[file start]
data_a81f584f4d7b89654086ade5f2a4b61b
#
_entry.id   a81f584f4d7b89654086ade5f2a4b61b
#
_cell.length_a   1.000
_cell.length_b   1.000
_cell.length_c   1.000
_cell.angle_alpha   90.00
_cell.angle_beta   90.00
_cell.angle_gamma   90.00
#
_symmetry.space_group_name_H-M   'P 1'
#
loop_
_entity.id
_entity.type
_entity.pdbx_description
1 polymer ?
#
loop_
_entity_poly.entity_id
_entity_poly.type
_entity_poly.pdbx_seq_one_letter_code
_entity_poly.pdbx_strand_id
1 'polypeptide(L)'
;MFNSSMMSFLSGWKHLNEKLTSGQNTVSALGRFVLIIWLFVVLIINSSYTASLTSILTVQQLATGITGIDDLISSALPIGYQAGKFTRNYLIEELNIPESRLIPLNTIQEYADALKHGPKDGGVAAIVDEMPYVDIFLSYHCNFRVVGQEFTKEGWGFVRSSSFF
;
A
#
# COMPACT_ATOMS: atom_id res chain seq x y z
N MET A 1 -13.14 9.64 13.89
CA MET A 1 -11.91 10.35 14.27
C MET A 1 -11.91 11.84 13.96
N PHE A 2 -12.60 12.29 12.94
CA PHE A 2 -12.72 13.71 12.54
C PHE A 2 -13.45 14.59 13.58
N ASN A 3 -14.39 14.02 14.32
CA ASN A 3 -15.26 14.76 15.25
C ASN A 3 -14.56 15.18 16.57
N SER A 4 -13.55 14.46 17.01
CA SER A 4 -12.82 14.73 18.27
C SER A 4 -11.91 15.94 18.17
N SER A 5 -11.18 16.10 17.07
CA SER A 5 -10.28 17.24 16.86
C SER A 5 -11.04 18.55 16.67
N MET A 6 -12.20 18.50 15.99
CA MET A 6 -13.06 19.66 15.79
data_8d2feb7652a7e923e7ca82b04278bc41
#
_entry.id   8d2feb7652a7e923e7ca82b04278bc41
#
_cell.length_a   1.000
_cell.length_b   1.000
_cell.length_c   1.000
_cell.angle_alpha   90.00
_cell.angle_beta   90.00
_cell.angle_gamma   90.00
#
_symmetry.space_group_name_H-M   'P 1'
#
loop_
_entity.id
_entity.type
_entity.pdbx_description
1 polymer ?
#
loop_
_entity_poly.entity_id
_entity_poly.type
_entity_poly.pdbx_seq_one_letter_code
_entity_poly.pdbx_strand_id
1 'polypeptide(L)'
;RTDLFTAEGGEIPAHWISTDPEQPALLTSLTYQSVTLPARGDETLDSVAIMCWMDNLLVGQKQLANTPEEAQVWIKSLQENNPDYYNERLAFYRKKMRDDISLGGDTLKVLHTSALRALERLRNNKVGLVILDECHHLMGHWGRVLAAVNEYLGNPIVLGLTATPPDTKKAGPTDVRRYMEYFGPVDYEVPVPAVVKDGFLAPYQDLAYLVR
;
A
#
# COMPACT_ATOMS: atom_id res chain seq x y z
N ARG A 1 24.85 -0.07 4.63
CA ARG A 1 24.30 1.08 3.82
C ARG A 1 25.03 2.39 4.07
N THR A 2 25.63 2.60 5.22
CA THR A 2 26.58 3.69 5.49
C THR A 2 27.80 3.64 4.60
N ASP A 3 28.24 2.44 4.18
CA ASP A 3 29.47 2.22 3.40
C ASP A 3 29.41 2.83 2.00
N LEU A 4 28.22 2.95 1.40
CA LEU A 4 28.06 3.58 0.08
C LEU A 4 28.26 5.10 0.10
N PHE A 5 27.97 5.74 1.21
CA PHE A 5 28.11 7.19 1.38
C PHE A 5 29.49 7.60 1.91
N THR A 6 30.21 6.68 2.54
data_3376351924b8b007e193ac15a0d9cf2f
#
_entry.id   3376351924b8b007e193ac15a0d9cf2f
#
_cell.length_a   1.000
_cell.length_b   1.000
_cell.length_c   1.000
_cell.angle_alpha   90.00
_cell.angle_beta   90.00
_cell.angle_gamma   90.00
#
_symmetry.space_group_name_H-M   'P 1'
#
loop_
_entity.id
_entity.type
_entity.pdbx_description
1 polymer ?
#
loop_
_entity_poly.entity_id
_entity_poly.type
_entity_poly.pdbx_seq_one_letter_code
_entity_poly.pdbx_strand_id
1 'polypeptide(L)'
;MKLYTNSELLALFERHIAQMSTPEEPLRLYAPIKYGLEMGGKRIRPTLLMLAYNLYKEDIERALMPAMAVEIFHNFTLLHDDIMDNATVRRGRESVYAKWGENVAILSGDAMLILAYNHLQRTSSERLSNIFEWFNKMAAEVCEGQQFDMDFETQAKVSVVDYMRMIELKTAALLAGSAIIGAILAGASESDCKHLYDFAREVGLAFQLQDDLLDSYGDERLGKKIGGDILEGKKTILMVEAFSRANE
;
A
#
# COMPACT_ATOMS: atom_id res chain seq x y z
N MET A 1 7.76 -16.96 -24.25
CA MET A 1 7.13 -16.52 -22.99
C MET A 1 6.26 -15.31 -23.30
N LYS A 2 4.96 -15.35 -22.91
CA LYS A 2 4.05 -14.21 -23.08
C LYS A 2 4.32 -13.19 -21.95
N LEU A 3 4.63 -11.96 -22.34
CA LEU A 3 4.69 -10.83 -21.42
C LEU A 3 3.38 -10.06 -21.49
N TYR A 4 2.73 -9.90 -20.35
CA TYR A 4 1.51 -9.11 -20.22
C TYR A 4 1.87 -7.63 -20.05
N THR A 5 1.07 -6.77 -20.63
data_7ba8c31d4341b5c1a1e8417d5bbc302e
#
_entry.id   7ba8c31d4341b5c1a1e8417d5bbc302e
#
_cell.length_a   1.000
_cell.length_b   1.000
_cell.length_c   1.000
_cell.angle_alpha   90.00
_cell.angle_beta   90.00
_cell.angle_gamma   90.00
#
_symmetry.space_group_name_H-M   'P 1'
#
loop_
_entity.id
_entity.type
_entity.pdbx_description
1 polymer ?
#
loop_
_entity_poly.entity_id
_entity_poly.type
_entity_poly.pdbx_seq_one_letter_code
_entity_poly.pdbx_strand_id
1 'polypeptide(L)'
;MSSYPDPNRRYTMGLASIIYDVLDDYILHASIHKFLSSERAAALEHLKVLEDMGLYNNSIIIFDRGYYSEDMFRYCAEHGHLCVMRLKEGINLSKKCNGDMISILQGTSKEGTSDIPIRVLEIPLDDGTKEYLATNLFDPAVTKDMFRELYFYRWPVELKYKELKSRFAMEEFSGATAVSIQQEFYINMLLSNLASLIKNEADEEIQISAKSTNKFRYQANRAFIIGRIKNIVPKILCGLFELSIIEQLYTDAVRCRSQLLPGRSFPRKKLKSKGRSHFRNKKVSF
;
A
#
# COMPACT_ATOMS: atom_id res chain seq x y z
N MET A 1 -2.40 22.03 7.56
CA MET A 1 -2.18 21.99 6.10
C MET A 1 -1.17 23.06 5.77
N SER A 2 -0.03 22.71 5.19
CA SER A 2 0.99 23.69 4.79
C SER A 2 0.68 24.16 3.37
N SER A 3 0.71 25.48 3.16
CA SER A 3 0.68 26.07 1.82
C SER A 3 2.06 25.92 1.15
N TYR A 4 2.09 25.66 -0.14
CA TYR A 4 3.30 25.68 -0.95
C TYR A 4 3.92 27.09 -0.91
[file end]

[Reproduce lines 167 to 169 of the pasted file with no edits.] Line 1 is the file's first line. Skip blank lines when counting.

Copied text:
N MET A 1 -2.40 22.03 7.56
CA MET A 1 -2.18 21.99 6.10
C MET A 1 -1.17 23.06 5.77